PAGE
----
Mpact: David de Rothschild Mobilizes Good Humans for the Right Cause

Mpact, David de Rothschild, How Long Until its Gone, marketing, environment, National Geographic explorer, Plastiki, environment, pollution, oceansWe haven’t heard from our favorite eco-warrior, David de Rothschild in some time, but that doesn’t mean the youngest heir to the Rothschild banking fortune has fizzled into obscurity.

Instead, since he responded to our call to save Israel’s Adullam Valley from his (extended) family’s oil shale ambitions and published his crew’s riveting account of the Plastiki adventure across the Pacific, he has been busy with a host of exciting environmental programs. Including Mpact, his latest venture.

Cutting through the noise

A brand new initiative that aims to mobilize humanity’s innate desire to do good, Mpact teaches charities, non-profit organizations and social enterprises such as the Ocean Conservation Society how to get the most support from a growing band of earth-conscious citizens.

Developed under the World Exposure Agency umbrella, Mpact comprises a small team of highly skilled men and women who know how to use digital media and data to rally their own tribe to support worthy environmental and social impact organizations working to generate either awareness or raise funds (or both).

With so many Facebook causes floating around and desperate letters from organizations like the World Wildlife Fund (WWF) and the Natural Resources Defense Council (NRDC) seeking help to expose the latest economic and social travesty, it’s hard to decide who to support. As a result, if you’re anything like me, the overabundance of options often causes a terrible case of indecision.

In other words, nobody gets the pledge.

Mpact cuts through the noise with de Rothschild’s signature brand of energized creativity. He, better than most, understands that in order to move people to action, it is essential to empower them with light-hearted facts and storytelling.

Pictures of polar bears floating on melting blocks of ice accompanied with celebrity pleas are no longer compelling enough to get people to click the donate button, since we have become desensitized to these messages, and because we’re inundated by the sadness of it all.

Through his experience with the recycled plastic catamaran he built and sailed across the Pacific and other environmental education programs he has led, David has learned how to communicate the earth’s message to a contemporary, educated audience in a positive, uplifting manner.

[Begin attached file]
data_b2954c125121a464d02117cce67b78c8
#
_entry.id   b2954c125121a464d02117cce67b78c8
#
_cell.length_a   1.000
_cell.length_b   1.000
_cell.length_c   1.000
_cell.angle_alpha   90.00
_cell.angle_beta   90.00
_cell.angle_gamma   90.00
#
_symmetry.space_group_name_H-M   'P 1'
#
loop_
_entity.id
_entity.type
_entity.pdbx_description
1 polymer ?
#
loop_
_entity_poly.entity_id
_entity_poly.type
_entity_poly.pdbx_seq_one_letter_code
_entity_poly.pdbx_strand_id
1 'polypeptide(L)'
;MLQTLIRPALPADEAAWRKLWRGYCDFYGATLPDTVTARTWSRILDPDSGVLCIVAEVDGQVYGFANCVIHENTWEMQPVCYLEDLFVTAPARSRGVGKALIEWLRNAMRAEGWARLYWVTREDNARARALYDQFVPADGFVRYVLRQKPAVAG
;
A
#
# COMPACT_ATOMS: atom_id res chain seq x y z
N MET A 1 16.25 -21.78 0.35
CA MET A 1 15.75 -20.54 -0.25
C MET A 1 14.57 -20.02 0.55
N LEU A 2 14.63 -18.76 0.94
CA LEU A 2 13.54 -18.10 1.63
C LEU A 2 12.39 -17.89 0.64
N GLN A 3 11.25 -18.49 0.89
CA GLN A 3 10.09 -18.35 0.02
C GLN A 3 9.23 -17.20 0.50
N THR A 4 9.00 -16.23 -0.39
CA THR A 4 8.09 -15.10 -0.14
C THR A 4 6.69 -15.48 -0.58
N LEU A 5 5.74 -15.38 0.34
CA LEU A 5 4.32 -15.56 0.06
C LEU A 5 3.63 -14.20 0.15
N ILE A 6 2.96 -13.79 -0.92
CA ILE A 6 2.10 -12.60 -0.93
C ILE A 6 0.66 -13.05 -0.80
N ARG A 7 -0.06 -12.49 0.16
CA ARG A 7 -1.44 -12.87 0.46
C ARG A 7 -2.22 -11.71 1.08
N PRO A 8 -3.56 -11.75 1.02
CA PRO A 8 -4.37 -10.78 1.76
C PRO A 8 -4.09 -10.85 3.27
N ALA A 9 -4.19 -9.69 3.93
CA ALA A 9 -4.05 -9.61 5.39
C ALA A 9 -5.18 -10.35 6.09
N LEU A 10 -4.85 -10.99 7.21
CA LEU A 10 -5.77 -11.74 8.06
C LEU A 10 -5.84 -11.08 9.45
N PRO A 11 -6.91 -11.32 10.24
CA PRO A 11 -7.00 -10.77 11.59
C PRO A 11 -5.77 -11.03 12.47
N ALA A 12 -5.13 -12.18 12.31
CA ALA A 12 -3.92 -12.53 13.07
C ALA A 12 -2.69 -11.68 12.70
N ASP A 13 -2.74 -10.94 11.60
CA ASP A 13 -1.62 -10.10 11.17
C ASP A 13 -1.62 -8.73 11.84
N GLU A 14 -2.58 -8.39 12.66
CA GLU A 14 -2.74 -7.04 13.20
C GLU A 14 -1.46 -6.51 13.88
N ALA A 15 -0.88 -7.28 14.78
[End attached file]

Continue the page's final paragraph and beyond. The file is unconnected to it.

He and his team amassed an enormous following with his creative marketing strategies. Thousands of people around the globe waited anxiously for Plastiki to sail out of San Francisco, and kept up with the crew as they struggled with long hours, limited water supply, the psychology of small spaces, and an ocean virtually barren of life.

Now he hopes to infuse other environmental campaigns with a similar vitality in order to maximize their impact.

The facts – gently please

The graphic above comes from the Ocean Conservation Society, which used data from the National Oceanic and Atmospheric Association (NOAA) to demonstrate how long marine debris survives in our oceans.

This simple infographic delivers staggering facts (a fishing line lasts up to 600 years, a disposable diaper 450 years, and plastic rings used to hold soda and beer packs together have a 200 year lifespan before they biodegrade.)

But they are delivered in gentle, soft manner – the way a grandparent might steer their grandchild. And this is what David de Rothschild has always done well. Albeit just 35 years old, this emerging National Geographic explorer focuses his boundless creative agency with sage wisdom that encourages good people to make good choices.

Still in its infancy, Mpact is still being shaped. Head over there if you’d like to learn more.

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3 thoughts on “Mpact: David de Rothschild Mobilizes Good Humans for the Right Cause”

  1. JTR says:

    If the corporations were so inclined they could organize to safely recycle 100% of all human-generated waste materials and re-create a healthy planet, but as everyone knows they are instinctively devoted to their bottom line, the growth of wealthy power, so any and all tactics and techniques are used.

  2. Maurice says:

    450 years for a waterlogged Pampers disposable diaper to disintegrate?
    It’ll probably wind up getting swallowed by something first.

  3. Charlie Peters says:

    Audit the fed

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